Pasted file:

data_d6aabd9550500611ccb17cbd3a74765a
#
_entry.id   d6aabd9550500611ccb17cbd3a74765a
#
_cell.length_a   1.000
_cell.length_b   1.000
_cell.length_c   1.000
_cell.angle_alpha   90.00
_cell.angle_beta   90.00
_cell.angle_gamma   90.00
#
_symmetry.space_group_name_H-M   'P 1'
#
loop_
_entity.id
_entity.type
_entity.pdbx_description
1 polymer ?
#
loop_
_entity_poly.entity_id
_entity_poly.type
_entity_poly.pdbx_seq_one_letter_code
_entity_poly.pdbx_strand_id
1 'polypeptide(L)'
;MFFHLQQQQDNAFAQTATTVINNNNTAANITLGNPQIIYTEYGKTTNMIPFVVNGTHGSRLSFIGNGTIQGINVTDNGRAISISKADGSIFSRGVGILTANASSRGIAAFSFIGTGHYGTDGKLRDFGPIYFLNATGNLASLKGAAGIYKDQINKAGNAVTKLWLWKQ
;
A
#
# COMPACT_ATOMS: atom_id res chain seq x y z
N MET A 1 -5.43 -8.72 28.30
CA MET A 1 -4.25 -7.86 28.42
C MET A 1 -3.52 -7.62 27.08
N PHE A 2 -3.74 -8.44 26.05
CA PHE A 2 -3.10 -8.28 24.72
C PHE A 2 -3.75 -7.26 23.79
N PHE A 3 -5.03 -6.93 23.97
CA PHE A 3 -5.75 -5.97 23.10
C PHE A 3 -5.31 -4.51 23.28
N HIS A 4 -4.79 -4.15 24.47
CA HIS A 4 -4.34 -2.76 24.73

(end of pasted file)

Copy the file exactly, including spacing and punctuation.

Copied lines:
data_d6aabd9550500611ccb17cbd3a74765a
#
_entry.id   d6aabd9550500611ccb17cbd3a74765a
#
_cell.length_a   1.000
_cell.length_b   1.000
_cell.length_c   1.000
_cell.angle_alpha   90.00
_cell.angle_beta   90.00
_cell.angle_gamma   90.00
#
_symmetry.space_group_name_H-M   'P 1'
#
loop_
_entity.id
_entity.type
_entity.pdbx_description
1 polymer ?
#
loop_
_entity_poly.entity_id
_entity_poly.type
_entity_poly.pdbx_seq_one_letter_code
_entity_poly.pdbx_strand_id
1 'polypeptide(L)'
;MFFHLQQQQDNAFAQTATTVINNNNTAANITLGNPQIIYTEYGKTTNMIPFVVNGTHGSRLSFIGNGTIQGINVTDNGRAISISKADGSIFSRGVGILTANASSRGIAAFSFIGTGHYGTDGKLRDFGPIYFLNATGNLASLKGAAGIYKDQINKAGNAVTKLWLWKQ
;
A
#
# COMPACT_ATOMS: atom_id res chain seq x y z
N MET A 1 -5.43 -8.72 28.30
CA MET A 1 -4.25 -7.86 28.42
C MET A 1 -3.52 -7.62 27.08
N PHE A 2 -3.74 -8.44 26.05
CA PHE A 2 -3.10 -8.28 24.72
C PHE A 2 -3.75 -7.26 23.79
N PHE A 3 -5.03 -6.93 23.97
CA PHE A 3 -5.75 -5.97 23.10
C PHE A 3 -5.31 -4.51 23.28
N HIS A 4 -4.79 -4.15 24.47
CA HIS A 4 -4.34 -2.76 24.73